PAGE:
THE Irish aparthotel chain Staycity has reported strong trading figures for the first half of 2019 - despite Brexit concerns causing a “softening’ in the numbers of corporate travellers.
Figures released this month show Dublin-based Staycity Group’s like-for-like sales up 2.4 per cent in the year to July 2019 on the back of an increase in occupancy and a rise in average daily rates (ADR).
The fast-expanding group, which now operates nearly 3,000 apartments across 12 European cities, has seen occupancy grow by 2.2 per cent in the first half of the year, to an average of 86.4 per cent across the group, with UK properties seeing a 2.5 per cent increase to 85.8 per cent.
“Despite this year proving challenging for the hotel sector with increasing cost pressures this performance demonstrates the strength of demand for our product as we continue to expand across Europe,” Tom Walsh, Staycity co-founder and CEO, said.
“The challenges in the UK are well documented and although we are encouraged by the increase in occupancy for our UK-based properties, we are already witnessing a softening of demand for corporate travel,” he added.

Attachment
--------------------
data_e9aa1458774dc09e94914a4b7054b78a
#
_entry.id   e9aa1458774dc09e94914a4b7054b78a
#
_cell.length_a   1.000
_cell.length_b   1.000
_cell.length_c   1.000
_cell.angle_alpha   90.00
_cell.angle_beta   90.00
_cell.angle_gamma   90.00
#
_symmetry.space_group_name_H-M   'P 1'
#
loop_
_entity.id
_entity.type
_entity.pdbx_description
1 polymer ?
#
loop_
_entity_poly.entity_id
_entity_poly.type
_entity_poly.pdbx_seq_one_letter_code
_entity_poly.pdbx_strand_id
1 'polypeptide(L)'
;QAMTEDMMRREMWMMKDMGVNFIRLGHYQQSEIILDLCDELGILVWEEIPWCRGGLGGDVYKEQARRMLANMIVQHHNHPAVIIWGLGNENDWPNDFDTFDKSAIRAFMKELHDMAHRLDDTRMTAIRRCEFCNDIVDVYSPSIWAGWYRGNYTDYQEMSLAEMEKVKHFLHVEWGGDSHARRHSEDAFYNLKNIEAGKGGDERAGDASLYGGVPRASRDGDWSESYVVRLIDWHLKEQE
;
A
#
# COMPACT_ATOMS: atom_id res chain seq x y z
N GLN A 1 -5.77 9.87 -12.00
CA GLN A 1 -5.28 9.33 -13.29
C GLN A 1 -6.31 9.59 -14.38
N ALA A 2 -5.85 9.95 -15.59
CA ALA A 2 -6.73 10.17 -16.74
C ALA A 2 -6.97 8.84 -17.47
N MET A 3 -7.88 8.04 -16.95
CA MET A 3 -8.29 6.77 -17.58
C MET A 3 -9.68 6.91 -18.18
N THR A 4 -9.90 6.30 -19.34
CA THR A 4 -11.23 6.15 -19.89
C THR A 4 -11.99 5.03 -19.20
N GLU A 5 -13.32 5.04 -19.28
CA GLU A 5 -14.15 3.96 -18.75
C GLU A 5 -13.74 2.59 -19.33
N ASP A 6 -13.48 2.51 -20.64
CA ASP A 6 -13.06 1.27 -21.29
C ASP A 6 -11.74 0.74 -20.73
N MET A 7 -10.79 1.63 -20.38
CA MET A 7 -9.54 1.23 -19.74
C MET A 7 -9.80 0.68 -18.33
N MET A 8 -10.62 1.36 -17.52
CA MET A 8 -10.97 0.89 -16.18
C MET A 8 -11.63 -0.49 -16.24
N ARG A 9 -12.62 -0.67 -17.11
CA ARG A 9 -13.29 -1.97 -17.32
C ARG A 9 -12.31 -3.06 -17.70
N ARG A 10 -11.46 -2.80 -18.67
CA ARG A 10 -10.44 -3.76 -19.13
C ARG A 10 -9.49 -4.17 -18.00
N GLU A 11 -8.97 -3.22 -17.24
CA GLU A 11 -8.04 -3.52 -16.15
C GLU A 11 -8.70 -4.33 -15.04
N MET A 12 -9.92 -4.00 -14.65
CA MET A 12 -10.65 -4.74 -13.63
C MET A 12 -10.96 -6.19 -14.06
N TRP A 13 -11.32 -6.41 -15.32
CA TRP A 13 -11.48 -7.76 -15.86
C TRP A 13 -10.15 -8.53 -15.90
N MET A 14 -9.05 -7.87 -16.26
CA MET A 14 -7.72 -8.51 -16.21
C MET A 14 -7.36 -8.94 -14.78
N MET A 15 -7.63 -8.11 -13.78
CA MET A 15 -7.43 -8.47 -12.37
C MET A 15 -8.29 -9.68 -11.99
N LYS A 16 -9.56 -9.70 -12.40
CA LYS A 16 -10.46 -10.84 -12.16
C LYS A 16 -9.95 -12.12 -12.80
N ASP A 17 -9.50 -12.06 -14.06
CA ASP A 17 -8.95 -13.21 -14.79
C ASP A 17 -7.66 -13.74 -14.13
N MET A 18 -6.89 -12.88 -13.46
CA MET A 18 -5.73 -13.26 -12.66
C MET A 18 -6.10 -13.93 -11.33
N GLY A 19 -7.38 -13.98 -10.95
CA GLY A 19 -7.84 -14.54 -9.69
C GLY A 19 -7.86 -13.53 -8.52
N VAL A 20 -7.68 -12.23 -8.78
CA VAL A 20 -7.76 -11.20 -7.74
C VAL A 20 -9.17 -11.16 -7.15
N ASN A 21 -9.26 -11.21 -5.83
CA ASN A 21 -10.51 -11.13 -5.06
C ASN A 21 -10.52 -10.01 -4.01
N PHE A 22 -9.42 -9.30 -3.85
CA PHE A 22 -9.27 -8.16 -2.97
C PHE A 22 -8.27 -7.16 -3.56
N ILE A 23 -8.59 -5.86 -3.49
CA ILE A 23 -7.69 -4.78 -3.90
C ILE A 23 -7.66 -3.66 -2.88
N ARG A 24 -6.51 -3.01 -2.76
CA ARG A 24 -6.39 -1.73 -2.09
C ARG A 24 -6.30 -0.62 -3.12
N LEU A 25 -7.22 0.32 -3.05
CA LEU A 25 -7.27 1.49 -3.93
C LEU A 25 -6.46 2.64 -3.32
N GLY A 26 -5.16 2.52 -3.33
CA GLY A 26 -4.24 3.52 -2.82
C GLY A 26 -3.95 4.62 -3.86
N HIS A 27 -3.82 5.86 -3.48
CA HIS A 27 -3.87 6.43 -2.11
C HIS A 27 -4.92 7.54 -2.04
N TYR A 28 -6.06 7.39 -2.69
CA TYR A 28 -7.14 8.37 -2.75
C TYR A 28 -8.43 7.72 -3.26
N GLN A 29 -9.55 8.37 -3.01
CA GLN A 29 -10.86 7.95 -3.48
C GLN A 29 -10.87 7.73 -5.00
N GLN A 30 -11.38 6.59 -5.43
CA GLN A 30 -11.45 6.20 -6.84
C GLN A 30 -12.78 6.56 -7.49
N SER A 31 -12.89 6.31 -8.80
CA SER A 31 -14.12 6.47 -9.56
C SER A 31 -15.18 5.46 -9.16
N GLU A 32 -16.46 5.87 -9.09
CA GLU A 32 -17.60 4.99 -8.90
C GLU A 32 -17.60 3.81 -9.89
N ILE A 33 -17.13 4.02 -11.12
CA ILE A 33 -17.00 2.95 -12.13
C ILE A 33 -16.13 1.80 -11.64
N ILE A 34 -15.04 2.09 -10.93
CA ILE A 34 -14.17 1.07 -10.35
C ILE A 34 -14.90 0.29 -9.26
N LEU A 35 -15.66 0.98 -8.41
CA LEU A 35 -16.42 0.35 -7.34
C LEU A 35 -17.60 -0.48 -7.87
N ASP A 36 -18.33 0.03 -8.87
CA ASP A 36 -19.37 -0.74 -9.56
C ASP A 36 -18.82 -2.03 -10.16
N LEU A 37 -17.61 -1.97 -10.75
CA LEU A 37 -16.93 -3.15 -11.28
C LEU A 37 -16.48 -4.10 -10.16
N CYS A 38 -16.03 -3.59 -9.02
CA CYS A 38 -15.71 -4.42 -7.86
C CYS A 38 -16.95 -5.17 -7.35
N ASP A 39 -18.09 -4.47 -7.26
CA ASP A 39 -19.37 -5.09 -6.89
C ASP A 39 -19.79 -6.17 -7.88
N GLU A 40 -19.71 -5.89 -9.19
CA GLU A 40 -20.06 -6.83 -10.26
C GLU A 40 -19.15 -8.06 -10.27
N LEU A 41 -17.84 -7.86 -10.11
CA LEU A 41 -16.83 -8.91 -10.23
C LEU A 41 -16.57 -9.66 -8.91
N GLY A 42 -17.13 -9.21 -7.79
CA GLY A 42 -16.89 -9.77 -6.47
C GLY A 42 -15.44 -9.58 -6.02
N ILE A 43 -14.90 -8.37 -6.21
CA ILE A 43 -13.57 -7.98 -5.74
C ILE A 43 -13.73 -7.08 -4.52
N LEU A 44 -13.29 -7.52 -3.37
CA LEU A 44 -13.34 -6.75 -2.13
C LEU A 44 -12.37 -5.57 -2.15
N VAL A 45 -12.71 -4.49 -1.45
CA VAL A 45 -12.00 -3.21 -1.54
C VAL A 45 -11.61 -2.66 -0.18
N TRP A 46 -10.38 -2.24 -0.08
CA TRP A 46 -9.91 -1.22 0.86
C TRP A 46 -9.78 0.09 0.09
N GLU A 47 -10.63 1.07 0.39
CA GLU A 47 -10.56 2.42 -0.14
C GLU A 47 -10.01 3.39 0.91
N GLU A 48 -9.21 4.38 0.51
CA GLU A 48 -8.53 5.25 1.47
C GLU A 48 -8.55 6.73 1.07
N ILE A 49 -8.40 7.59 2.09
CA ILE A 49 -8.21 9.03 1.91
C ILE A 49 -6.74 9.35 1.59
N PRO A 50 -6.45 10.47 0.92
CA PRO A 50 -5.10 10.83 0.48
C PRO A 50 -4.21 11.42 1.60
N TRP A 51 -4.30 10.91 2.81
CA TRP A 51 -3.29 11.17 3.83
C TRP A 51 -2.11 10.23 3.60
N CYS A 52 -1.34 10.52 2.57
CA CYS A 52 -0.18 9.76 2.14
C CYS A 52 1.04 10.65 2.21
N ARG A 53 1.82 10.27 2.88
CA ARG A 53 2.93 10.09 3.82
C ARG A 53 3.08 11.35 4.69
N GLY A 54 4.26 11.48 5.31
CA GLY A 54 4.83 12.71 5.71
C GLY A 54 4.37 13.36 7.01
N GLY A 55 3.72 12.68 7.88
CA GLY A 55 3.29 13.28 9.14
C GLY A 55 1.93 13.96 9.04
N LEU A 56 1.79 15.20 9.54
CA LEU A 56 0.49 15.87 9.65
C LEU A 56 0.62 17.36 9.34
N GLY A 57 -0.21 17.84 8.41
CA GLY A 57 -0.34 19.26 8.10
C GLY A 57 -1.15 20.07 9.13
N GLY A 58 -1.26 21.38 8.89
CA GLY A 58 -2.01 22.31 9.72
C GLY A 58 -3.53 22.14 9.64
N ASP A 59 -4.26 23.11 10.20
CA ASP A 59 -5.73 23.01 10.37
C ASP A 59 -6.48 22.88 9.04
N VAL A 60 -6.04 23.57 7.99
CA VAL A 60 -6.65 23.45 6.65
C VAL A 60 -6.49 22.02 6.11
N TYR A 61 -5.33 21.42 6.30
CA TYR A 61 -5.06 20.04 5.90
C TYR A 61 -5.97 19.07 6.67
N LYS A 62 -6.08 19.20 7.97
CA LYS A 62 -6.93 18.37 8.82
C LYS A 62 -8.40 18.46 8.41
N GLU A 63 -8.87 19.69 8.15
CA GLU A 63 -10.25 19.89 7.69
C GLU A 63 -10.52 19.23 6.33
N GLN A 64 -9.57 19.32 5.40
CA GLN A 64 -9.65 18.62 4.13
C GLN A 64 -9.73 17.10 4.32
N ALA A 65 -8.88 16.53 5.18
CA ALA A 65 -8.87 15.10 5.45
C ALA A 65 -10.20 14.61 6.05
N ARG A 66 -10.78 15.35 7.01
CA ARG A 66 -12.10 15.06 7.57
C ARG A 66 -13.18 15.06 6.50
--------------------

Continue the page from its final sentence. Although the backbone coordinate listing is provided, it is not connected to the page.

“Over 65 per cent of our revenues are currently generated in the UK and we believe a hard Brexit will impact GDP and consequently reduce demand for hotel accommodation, this along with a devaluation of sterling is likely to create significant headwinds which we must prepare for.
“Fortunately, we do not have a large food operation and our team turnover is significantly below the industry average, therefore a rise in input inflation and any immediate restriction on European migration will have less of an impact on Staycity than other businesses in the hospitality sector.”
In its full year results for 2018 Staycity reported a 14 per cent rise in turnover to €68.3m, boosted by a hike in average occupancy from 82 per cent to 84 per cent and a rise in ADR from €109 to €110.59.
Despite concerns over Brexit, the group is anticipating an 18 per cent rise in turnover to €81m for 2019.